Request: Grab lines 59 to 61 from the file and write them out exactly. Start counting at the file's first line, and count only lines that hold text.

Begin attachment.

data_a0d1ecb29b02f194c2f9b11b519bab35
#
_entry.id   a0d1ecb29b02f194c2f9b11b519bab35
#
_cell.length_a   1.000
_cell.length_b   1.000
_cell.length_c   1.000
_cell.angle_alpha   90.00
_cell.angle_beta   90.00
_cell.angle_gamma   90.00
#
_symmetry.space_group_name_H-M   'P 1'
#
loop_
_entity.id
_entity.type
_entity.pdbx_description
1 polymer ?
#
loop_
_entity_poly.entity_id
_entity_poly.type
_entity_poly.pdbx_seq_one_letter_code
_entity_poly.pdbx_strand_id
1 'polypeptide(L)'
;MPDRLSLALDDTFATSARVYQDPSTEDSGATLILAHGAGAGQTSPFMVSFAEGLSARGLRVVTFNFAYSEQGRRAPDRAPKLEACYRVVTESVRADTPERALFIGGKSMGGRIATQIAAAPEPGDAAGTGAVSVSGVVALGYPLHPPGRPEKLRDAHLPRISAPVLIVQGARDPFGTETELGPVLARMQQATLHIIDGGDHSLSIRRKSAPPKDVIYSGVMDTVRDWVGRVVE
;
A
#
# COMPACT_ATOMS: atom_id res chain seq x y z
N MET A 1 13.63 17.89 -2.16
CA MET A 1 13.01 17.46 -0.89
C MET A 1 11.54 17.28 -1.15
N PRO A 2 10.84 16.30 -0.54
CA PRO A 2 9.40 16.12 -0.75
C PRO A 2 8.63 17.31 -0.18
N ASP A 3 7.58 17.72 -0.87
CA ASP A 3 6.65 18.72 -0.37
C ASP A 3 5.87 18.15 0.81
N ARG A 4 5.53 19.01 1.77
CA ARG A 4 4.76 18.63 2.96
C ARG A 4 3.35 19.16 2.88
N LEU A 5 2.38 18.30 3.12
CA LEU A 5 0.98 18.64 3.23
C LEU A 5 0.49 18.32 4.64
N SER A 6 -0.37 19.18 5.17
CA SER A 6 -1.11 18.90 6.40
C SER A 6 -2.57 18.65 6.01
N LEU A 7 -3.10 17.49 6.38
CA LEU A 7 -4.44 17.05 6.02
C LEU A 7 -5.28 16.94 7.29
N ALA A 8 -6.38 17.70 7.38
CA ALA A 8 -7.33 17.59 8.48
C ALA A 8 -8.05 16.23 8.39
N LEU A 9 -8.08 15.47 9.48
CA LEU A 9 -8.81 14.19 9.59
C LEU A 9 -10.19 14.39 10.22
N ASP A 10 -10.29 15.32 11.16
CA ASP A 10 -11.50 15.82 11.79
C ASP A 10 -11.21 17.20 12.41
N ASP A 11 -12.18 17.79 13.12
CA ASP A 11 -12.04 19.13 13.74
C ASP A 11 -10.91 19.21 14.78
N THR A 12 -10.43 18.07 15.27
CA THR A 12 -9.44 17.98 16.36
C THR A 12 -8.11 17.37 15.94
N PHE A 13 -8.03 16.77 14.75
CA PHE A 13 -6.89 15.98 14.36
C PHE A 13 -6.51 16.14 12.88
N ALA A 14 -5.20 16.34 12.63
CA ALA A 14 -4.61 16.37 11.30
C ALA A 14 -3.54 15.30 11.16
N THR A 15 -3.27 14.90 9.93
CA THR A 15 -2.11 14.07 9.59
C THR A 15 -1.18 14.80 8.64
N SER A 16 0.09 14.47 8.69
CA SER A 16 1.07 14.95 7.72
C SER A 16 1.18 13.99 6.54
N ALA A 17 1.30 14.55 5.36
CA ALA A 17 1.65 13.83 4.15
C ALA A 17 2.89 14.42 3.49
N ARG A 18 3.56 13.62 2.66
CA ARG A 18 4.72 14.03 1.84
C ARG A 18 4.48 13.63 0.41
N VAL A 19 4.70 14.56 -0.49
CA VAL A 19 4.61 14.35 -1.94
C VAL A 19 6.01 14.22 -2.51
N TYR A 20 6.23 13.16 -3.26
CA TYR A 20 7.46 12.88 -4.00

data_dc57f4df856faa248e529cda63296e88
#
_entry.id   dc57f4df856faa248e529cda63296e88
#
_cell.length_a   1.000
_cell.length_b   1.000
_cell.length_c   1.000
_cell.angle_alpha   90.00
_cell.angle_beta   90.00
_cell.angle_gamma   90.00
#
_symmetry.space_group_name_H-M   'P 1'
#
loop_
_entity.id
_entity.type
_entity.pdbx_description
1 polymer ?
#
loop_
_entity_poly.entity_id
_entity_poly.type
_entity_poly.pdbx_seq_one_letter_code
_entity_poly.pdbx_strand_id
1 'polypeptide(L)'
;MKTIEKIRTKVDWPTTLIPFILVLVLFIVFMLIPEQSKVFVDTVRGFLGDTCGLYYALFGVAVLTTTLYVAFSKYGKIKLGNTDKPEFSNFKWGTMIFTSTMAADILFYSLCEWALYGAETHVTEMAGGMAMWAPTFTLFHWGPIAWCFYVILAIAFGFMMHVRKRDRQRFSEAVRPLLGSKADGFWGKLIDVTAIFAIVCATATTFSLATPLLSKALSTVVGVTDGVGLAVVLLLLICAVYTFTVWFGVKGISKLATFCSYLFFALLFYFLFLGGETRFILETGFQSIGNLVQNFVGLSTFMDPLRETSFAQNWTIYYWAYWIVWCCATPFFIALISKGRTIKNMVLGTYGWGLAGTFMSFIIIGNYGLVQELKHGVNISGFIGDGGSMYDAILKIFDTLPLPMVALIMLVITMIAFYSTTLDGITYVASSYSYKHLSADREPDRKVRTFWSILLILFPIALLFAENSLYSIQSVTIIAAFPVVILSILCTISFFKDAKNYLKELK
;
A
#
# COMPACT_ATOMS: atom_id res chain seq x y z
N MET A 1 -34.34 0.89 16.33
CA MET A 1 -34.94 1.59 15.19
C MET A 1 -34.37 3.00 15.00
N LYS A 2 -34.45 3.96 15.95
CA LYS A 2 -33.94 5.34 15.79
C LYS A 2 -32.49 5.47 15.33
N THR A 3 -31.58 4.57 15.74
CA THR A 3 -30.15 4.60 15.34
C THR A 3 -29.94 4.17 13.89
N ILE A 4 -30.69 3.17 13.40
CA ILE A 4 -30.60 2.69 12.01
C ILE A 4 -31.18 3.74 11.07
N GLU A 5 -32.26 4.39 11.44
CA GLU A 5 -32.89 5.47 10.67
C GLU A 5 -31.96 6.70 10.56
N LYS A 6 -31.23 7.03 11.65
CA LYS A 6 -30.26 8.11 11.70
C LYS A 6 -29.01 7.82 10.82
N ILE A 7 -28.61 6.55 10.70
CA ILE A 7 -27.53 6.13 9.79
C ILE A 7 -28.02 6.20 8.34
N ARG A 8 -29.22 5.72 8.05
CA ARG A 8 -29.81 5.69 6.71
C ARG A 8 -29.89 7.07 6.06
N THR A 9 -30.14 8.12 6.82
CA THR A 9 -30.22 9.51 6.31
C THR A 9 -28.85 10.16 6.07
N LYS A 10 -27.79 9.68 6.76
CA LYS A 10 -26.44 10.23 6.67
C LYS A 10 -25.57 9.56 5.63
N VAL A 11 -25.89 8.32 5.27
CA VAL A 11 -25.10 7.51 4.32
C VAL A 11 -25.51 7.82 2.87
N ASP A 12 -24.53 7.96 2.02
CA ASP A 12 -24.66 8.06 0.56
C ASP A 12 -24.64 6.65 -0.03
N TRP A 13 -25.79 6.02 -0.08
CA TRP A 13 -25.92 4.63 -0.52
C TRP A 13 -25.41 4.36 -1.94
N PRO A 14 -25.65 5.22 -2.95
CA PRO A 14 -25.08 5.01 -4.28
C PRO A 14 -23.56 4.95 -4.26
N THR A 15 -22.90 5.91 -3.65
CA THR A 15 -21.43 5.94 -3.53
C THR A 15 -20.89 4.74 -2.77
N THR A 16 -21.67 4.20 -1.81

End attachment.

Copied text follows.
CA ASP A 10 -11.50 15.82 11.79
C ASP A 10 -11.21 17.20 12.41
N ASP A 11 -12.18 17.79 13.12